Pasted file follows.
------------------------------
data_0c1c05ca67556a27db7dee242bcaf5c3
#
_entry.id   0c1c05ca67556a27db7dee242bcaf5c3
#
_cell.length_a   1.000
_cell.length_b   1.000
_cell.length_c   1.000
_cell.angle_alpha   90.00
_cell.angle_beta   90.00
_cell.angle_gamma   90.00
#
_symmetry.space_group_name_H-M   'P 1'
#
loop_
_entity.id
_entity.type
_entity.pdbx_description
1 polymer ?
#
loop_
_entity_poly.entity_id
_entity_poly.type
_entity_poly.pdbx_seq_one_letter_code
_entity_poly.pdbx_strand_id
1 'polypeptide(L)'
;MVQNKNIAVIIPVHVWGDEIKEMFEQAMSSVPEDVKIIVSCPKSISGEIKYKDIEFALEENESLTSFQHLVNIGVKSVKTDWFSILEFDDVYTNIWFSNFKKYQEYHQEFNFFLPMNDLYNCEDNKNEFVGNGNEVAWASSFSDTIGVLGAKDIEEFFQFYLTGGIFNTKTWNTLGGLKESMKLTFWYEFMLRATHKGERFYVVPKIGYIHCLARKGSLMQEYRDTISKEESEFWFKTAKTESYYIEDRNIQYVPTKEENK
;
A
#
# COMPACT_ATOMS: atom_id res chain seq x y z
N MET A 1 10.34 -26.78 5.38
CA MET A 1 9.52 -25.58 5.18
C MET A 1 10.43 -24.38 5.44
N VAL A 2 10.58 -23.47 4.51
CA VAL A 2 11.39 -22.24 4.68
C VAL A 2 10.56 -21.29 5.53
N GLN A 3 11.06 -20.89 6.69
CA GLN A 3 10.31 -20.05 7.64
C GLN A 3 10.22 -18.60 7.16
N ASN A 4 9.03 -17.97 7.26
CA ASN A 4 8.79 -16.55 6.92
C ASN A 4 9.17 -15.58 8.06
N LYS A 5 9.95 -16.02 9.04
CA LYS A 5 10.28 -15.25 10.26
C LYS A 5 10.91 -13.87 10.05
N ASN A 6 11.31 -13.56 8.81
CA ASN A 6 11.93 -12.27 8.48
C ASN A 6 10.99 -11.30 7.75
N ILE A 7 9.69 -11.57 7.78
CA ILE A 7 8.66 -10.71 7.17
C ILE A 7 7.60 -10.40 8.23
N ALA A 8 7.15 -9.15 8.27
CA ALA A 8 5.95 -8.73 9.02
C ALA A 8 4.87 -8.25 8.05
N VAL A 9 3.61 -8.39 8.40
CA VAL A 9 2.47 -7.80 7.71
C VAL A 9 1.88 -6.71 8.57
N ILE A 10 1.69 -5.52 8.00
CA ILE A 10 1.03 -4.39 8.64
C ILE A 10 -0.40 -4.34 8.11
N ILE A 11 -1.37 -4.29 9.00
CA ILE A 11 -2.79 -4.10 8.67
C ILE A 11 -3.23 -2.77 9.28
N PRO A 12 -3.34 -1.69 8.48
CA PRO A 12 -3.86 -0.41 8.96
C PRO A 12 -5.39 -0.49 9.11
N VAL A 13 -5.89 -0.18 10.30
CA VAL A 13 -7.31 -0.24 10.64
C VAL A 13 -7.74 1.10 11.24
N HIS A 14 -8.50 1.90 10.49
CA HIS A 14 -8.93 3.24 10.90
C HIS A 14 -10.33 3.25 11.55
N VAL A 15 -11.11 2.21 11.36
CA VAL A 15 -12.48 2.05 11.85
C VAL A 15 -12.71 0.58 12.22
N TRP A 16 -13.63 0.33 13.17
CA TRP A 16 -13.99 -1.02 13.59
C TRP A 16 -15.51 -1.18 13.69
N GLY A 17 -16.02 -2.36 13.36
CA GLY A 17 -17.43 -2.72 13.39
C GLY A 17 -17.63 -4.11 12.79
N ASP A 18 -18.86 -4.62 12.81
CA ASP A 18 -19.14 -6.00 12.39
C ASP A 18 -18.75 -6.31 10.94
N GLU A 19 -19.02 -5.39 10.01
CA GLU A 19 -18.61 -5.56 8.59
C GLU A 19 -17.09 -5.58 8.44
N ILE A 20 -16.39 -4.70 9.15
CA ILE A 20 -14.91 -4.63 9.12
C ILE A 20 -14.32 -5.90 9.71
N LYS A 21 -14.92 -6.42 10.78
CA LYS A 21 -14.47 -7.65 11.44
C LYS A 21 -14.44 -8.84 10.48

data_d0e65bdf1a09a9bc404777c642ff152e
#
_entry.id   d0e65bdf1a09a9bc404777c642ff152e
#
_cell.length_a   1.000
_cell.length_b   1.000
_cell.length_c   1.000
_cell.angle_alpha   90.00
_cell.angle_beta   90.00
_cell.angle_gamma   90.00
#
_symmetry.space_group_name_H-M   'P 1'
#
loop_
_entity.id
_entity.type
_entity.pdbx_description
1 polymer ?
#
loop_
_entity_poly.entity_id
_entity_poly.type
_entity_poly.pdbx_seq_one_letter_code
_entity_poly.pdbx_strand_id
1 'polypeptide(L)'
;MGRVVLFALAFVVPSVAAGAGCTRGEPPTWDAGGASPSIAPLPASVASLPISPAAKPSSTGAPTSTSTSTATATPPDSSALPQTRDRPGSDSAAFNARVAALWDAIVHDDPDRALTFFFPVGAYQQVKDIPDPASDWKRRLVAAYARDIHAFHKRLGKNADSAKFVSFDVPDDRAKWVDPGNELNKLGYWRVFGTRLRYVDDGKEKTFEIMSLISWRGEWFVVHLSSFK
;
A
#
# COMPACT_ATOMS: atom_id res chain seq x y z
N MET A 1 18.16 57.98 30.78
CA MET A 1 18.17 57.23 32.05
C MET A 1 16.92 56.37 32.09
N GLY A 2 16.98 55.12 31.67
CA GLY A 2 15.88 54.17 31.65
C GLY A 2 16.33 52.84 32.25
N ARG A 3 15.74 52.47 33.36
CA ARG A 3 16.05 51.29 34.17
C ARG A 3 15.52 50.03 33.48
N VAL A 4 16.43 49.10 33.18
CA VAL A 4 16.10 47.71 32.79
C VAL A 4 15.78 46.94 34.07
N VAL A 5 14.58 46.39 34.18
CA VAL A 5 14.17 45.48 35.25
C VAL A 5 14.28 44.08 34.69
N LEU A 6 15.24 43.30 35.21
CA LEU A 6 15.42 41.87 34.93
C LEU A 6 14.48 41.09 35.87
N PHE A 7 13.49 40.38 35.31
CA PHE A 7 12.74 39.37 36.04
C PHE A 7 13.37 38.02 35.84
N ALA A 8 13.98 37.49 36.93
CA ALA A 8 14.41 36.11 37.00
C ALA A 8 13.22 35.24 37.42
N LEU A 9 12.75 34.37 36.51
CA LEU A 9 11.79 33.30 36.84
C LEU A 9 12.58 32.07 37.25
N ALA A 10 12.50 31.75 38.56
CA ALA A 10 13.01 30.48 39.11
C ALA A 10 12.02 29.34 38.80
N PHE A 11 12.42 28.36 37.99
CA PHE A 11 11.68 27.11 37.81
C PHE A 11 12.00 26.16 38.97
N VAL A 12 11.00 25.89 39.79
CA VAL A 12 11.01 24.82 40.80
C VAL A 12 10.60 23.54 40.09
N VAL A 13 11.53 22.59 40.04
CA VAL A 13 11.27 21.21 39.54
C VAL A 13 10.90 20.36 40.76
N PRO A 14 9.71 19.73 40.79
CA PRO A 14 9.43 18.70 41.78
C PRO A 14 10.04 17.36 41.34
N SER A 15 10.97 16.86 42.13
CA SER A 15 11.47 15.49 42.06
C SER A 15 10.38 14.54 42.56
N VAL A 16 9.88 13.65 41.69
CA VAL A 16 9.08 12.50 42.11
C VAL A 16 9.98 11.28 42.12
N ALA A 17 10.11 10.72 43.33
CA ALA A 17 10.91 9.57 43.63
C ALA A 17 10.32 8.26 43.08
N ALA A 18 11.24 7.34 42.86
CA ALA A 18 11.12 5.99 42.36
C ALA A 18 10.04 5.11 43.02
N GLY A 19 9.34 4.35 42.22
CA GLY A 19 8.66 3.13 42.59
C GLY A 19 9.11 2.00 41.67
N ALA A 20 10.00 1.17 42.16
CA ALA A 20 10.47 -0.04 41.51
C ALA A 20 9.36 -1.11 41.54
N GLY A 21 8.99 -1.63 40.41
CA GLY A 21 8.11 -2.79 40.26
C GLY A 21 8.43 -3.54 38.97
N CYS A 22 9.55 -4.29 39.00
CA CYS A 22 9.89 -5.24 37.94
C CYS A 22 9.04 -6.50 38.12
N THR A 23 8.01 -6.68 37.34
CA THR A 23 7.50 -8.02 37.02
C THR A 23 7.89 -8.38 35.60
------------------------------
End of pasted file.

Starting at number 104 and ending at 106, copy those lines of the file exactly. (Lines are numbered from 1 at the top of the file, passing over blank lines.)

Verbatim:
#
_symmetry.space_group_name_H-M   'P 1'
#